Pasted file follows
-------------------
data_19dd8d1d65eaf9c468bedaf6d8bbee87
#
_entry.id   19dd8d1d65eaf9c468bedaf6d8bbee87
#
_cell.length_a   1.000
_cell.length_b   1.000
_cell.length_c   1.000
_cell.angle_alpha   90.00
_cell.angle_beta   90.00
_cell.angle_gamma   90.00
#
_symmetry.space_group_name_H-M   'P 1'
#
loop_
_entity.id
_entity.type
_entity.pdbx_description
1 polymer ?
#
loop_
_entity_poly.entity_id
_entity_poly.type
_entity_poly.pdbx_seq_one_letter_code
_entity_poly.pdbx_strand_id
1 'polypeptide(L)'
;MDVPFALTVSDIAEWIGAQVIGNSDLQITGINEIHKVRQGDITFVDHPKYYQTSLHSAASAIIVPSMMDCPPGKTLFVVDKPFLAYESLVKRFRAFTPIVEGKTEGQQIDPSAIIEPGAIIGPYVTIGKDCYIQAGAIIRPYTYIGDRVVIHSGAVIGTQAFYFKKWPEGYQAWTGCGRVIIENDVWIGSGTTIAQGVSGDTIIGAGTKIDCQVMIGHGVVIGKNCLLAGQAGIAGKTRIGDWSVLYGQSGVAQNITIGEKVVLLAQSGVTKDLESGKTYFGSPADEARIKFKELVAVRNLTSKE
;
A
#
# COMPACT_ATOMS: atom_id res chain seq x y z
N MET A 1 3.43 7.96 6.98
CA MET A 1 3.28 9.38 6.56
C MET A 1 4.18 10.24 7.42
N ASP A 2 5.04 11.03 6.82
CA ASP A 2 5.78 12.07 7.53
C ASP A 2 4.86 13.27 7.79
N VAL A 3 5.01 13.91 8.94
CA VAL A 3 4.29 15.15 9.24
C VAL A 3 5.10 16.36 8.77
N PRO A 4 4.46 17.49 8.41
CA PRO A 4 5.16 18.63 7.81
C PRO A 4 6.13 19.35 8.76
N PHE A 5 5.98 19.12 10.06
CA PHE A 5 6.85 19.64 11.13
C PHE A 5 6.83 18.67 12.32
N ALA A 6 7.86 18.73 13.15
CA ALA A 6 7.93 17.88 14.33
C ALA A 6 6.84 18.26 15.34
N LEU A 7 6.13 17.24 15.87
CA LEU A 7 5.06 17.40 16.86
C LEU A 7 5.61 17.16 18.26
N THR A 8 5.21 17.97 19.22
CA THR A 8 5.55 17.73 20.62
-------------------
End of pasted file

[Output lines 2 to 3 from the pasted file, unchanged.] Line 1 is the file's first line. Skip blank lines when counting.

#
_entry.id   19dd8d1d65eaf9c468bedaf6d8bbee87